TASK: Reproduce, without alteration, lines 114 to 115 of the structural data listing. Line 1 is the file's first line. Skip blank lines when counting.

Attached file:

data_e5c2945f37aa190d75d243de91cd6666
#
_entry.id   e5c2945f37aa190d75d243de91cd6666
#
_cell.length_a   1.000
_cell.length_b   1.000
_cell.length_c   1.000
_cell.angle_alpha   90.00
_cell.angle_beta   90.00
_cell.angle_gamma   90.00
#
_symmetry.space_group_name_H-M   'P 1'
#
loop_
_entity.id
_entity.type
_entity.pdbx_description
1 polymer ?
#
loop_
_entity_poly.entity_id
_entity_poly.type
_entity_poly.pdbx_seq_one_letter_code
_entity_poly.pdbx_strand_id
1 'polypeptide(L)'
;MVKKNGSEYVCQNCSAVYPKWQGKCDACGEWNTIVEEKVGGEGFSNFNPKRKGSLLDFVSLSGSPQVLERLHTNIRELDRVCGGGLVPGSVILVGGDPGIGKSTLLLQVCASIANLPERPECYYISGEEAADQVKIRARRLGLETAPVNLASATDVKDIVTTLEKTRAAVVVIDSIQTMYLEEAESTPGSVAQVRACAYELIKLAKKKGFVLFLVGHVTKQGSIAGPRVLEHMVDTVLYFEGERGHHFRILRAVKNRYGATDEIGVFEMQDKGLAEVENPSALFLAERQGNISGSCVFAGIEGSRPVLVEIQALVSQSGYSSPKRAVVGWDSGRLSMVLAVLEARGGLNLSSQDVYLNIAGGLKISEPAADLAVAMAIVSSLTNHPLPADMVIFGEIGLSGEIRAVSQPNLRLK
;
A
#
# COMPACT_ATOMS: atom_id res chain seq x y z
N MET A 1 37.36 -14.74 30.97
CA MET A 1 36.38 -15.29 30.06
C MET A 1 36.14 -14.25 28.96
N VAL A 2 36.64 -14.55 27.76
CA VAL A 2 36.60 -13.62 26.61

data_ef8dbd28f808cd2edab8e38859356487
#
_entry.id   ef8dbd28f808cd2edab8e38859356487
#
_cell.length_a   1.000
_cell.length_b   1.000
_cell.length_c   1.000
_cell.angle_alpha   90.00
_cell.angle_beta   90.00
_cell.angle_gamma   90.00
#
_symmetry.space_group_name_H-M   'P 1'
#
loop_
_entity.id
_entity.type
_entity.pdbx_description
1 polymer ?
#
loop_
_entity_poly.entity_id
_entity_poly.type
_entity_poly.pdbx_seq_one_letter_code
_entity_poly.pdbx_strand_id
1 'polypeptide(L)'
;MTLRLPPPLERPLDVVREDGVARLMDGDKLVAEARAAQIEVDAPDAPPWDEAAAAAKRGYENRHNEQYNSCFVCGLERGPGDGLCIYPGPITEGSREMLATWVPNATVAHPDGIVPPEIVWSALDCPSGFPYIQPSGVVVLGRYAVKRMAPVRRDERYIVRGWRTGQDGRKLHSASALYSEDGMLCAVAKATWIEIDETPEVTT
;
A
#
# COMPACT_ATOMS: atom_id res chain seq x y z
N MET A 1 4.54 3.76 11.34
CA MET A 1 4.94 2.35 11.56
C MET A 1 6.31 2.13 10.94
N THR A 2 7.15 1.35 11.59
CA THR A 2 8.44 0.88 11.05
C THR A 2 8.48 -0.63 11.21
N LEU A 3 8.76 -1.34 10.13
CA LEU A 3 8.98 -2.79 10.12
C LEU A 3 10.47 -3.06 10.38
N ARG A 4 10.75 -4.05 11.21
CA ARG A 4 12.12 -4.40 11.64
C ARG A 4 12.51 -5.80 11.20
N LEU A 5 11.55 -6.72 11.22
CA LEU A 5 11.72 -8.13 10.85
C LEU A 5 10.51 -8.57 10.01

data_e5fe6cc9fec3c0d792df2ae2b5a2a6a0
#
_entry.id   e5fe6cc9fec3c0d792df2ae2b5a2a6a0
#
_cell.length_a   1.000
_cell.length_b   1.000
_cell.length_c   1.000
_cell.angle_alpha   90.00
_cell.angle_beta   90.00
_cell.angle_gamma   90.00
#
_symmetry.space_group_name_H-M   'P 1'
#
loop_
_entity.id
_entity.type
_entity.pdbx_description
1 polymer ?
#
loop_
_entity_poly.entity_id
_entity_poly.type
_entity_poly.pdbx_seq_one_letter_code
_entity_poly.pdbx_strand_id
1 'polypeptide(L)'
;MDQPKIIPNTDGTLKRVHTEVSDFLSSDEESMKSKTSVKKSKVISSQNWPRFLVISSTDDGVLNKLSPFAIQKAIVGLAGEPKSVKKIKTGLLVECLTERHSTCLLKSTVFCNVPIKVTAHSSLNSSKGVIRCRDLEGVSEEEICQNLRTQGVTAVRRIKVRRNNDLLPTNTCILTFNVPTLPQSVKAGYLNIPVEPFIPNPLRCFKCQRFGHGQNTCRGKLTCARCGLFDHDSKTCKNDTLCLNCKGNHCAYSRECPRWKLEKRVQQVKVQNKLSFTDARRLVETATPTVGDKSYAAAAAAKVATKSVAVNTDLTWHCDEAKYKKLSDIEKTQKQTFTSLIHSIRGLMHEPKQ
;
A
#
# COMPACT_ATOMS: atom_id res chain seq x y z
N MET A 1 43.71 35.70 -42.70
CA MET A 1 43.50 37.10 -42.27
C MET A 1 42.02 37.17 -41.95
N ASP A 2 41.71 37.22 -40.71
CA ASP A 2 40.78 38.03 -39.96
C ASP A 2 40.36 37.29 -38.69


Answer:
N ASP A 2 41.71 37.22 -40.71
CA ASP A 2 40.78 38.03 -39.96